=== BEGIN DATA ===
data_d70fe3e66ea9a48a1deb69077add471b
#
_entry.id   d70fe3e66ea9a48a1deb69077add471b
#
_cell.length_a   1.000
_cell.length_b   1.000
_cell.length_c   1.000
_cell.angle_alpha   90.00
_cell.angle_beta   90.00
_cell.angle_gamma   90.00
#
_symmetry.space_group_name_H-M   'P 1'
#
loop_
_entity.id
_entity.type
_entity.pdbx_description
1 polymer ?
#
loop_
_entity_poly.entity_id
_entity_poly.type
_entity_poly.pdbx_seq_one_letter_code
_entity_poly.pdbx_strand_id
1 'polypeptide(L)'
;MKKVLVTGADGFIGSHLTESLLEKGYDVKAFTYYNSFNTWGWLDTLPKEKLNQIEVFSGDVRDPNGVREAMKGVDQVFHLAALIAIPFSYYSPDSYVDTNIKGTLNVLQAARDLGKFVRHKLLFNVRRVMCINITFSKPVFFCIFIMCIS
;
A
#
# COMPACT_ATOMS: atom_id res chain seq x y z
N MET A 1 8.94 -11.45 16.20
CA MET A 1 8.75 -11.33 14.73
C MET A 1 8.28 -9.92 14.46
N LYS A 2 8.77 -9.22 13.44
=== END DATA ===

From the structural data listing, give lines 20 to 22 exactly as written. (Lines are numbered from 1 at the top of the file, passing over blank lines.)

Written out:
loop_
_entity_poly.entity_id
_entity_poly.type